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Big Trouble Brewing at Sir Francis ?
Posted: 20/08/2013 08:40:11
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I can't imagine that it was all installed without maintenance access, so I very much suspect that the planks laid over the beams - as seen in the pics - are a working platform. Why else the planking? Is the hole between the wheels an access hatch or just where the boards have rotted away?

Is there a chamber above the construction, or just clearance for changing the wheels if need be?

The spare wheels indicate that someone thought it might be necessary at some time, so anyone with any sense would have ensured that access wasn't all that difficult.

Lugging that kind of weight in cast-iron certainly wouldn't be easy, so the location of the spares must have been very close to where they would be needed - a clue to whether they were hoisted up to the platform or installed from above, perhaps?

D.

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Yorkshireman

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Big Trouble Brewing at Sir Francis ?
Posted: 20/08/2013 09:08:29
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The cross-sections of the engine house in this PDF show that there is quite a bit of space in the roof above the pulleys.

http://www.pdmhs.com/PDFs/ScannedBulletinArticles/Bulletin%2015-4&5%20-%20Sir%20Francis%20Level%20-%20Driven%20by%20Water.pdf
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royfellows

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Big Trouble Brewing at Sir Francis ?
Posted: 20/08/2013 09:18:57
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christwigg wrote:

royfellows wrote:


Its all to do with air currents, the timber at the back is probably subject to an updraft from the shaft, while the front one is not.


Updraft ?
Its full to the brim with water isn't it ?



Of course it is, but the engine chamber is 'upstairs', hence the air flow along the adit will possibly rise into the engine chamber. Depends on the air temperature differential.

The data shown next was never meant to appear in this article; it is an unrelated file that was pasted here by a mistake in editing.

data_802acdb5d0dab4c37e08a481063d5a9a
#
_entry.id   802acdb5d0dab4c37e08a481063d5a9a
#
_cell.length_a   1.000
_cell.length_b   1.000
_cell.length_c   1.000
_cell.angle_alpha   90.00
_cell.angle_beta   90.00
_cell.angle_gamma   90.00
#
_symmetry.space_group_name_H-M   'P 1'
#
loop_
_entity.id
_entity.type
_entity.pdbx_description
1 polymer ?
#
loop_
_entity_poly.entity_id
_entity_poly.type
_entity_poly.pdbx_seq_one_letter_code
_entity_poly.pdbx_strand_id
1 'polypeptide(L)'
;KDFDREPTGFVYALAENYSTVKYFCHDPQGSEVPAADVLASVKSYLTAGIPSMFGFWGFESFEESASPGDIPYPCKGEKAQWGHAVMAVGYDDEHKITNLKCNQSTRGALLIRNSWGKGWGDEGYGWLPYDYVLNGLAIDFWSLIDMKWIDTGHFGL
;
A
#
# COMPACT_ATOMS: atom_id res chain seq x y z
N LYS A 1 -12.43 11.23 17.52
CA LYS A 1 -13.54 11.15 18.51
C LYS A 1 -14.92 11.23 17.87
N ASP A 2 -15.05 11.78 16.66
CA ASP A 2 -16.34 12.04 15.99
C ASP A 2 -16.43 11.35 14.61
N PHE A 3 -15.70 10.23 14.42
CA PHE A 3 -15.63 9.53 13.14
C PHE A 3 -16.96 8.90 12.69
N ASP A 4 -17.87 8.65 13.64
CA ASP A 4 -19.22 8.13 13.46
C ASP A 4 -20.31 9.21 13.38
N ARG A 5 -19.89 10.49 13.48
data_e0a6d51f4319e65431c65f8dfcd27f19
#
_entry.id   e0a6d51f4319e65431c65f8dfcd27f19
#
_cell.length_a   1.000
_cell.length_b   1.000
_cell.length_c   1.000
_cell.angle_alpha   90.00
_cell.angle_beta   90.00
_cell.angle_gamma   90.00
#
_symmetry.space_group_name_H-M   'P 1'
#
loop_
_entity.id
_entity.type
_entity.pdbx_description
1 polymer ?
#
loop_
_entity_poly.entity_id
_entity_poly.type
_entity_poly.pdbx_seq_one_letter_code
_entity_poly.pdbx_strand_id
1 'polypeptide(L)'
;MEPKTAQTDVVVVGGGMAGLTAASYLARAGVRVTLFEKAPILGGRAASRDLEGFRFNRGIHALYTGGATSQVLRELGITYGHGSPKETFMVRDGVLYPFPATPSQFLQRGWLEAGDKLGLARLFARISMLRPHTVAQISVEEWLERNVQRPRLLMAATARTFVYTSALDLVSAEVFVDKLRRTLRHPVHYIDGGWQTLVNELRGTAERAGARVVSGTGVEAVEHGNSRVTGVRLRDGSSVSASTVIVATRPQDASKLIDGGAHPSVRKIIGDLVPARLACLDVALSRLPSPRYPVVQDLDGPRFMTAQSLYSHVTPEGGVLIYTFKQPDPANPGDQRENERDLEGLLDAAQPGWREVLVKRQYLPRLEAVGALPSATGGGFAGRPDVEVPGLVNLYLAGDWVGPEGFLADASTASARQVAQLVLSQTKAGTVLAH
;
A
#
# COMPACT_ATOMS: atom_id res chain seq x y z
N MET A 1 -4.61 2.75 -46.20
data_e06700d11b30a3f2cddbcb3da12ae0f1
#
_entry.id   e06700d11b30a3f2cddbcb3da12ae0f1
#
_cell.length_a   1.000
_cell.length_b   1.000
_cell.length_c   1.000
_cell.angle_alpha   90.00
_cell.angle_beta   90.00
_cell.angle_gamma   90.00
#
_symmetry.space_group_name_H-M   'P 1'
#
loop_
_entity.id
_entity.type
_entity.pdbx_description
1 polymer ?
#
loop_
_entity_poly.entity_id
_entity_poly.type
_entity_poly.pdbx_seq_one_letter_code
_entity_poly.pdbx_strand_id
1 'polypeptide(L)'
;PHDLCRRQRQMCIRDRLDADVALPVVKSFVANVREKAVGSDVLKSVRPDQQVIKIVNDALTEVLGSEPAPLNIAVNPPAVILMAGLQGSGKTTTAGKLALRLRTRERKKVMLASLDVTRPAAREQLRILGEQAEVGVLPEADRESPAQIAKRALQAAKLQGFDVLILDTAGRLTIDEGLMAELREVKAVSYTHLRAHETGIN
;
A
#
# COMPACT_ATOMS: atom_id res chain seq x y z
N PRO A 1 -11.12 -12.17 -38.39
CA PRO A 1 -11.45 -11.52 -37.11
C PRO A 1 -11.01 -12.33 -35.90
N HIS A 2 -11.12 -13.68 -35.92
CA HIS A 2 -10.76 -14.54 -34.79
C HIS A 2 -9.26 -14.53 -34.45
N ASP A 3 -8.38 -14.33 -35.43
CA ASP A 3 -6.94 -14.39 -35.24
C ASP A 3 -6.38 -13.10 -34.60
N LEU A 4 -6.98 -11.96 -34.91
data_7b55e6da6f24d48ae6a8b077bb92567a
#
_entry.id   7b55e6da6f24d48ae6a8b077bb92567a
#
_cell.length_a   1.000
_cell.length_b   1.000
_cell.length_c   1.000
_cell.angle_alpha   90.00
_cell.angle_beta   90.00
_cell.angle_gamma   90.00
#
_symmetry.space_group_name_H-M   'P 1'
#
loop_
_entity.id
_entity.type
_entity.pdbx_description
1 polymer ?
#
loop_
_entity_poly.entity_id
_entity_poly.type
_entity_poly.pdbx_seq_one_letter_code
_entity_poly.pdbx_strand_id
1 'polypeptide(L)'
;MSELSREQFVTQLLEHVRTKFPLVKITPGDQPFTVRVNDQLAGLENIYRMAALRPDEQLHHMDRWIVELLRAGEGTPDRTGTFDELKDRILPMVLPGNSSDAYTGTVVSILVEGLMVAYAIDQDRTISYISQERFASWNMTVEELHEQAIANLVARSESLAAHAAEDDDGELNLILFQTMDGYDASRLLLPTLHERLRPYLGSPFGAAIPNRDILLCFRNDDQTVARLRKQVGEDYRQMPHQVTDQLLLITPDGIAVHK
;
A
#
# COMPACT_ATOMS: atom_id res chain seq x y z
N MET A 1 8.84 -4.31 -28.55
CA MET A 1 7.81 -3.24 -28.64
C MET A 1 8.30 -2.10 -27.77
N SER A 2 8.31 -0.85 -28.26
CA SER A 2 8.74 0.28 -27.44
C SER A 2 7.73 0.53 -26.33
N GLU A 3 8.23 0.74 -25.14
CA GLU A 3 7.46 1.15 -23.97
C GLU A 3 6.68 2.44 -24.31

I have seen a lot of this, in a shaft for instance, one timber will go rotten, while one a few feet away remains sound. I have this issue at Talybont.

--

Better a NAMHO delegate than an organiser, that way you just get the disappointments not the aggro. LOL
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RJV

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Big Trouble Brewing at Sir Francis ?
Posted: 20/08/2013 09:34:28
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If you can get above it then possibly the safest and easiest method would be a cats cradle type affair much like the Old Engine shaft at Coniston as it could largely be done without going below the headframe. One problem is however that the quality of the rock in Swaledale is often little better than poor so would bolts hold? Probably if its just to ease some of the strain...

All just idle speculation anyway, there seems to be some locals actually looking at it and doubtless they know what they are about.
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wookey

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Big Trouble Brewing at Sir Francis ?
Posted: 20/08/2013 12:46:11
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Well good luck to the chaps on the ground whatever method they choose, it looks like a fantastic example of mine engineering and i hope it can be saved. Would love to visit, Nuisence i'm so far away!